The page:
Stacey Pineau

Clearly explaining complex topics has been Stacey’s focus for close to 25 years now. She helps plan how best to reach the right people, then works to provide them with relevant information that’s easy to understand. Stacey is a team player with an entrepreneurial spirit. She has broad experience that spans the private and public sectors. A lover of words, Stacey has a slightly irrational love of the library and a personal collection of way too many books and magazines. She lives in Fredericton with her husband Ray, their two children and dog Scouty.

What’s a Luminometer? And Why Should You Care?

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If you’re in the business of managing a water system – whether drinking water, wastewater or water used for industrial purposes – a luminometer can make your job easier.

Luminometers have been used in labs for decades, helping to provide easily interpreted answers to molecular questions. The technology is proven and reliable, and – when it comes to water – they’ll let you quickly analyze samples while working in the field.

Luminometers can be used to measure the chemical marker adenosine triphosphate (ATP). That’s a compound found in all types of plant, animal and microbial cells. When it comes to water, you can figure out the size of the microbial population present in a sample based on how much light is produced when ATP reacts with the naturally-occurring enzyme luciferase. That’s the same enzyme that makes firefly tails glow.

The light the reaction produces can be measured by a luminometer. The amount of light generated is directly proportional to how much ATP is present — which immediately shows the level of biological contamination.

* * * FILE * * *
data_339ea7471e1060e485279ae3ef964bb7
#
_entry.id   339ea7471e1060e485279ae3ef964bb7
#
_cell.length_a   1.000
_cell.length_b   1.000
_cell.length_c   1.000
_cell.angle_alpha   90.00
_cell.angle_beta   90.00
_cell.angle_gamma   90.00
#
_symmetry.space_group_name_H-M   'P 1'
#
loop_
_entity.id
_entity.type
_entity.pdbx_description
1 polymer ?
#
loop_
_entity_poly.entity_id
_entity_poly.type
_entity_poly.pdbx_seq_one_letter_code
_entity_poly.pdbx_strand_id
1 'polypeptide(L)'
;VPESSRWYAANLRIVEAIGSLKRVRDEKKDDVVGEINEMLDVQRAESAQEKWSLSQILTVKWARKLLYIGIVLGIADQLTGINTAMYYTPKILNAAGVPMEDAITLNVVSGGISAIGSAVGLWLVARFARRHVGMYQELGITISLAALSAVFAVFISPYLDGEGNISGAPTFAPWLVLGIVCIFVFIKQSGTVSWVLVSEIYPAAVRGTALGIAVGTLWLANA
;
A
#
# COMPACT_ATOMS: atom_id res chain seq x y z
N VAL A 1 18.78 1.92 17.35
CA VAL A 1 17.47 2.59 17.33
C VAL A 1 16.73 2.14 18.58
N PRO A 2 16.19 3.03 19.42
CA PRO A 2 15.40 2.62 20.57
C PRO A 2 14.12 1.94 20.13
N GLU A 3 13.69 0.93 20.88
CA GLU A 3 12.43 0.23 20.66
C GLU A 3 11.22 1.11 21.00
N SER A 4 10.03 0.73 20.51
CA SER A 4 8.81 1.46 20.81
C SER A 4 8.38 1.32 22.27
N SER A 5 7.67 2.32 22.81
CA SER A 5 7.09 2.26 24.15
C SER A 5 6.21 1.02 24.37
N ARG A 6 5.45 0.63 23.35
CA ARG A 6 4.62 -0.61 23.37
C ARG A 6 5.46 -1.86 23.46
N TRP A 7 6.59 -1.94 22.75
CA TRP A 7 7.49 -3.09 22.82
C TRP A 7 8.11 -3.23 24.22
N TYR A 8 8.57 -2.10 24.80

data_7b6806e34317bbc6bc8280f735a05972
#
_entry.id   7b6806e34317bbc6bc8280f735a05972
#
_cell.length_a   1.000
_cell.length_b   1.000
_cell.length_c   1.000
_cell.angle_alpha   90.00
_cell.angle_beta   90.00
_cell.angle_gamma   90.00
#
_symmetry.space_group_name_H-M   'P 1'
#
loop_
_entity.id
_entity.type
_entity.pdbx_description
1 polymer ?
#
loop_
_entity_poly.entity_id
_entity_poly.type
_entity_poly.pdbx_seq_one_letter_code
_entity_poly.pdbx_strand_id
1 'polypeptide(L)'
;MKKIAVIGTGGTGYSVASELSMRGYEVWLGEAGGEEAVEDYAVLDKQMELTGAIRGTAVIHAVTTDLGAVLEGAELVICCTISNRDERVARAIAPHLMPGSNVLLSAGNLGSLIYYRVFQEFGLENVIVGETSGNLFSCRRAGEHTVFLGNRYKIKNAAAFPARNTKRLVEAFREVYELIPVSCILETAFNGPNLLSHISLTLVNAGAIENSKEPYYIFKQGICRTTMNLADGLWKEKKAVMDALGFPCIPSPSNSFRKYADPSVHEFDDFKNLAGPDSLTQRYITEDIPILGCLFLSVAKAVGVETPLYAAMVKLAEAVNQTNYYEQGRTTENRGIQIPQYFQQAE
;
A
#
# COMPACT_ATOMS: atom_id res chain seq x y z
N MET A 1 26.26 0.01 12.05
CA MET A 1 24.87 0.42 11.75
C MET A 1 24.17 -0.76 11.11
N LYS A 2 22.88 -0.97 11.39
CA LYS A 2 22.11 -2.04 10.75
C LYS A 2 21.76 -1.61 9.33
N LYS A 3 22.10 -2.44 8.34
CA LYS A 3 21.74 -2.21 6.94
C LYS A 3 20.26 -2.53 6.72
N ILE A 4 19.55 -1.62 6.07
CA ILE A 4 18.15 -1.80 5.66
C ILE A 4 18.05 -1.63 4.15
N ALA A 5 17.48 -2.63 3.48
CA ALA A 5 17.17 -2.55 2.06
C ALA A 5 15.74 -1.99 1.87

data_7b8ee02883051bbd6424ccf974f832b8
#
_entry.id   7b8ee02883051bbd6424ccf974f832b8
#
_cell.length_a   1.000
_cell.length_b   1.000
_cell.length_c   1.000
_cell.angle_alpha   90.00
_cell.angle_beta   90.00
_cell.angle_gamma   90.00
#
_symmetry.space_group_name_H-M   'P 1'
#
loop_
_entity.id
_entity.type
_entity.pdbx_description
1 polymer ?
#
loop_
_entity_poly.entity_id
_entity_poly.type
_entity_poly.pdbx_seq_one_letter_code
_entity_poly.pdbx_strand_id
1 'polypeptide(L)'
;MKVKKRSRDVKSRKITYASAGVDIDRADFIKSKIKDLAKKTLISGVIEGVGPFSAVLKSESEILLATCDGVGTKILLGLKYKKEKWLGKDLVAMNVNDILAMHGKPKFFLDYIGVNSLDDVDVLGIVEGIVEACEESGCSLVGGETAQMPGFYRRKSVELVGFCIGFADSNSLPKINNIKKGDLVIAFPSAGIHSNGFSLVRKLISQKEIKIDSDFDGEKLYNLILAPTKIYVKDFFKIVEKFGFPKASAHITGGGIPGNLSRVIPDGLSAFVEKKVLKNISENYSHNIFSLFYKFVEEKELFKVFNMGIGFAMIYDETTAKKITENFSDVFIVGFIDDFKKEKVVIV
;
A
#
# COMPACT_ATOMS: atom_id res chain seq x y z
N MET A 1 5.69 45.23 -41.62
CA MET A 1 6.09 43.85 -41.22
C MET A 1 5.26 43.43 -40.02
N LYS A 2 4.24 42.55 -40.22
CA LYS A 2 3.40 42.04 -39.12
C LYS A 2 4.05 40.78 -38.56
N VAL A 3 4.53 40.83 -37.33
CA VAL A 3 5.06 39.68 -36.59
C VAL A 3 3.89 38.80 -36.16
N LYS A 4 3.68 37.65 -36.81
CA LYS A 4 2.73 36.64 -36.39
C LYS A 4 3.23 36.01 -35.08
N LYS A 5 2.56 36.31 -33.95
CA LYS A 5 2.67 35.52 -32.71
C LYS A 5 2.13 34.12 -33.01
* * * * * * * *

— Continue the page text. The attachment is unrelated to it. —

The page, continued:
One of the key parts of a luminometer is the detector – what’s known as a photo multiplier tube, or PMT. PMTs are very sensitive vacuum phototubes that can detect a range of types of light. You might have heard about them on Big Bang Theory, during an episode where they used a PMT to detect light bouncing off the moon. The show’s writers knew that astronauts on the Apollo 11 mission put an array of five mirrors on the moon to let scientists track if the moon was getting further away from the earth or closer. Astronomers can now shine a laser beam at the moon at a particular spot and use a photo multiplier to receive the signal. You might also know that PMTs are used for many scientific applications, including blood analysis devices in clinical labs – the biggest international driver of PMT production.

Apollo 11 astronaut Edwin Aldrin’s footprint in the lunar soil.

PMTs are very sensitive, so if you’re planning to use a luminometer in the field it needs to be fairly rugged. It’s also important to make sure the device is both easy to use and cost effective. LuminUltra’s PhotonMaster luminometer meets these requirements. It’s also USB-powered and fully integrates with LuminUltra’s software, allowing readings to be directly uploaded.

When matched with customized test kits and the LuminUltra Cloud analysis and interpretation software, our luminometer can provide the answers to your water questions.


Bonus reading:

To learn more about ATP, check out What Is ATP and What Does It Do?

 

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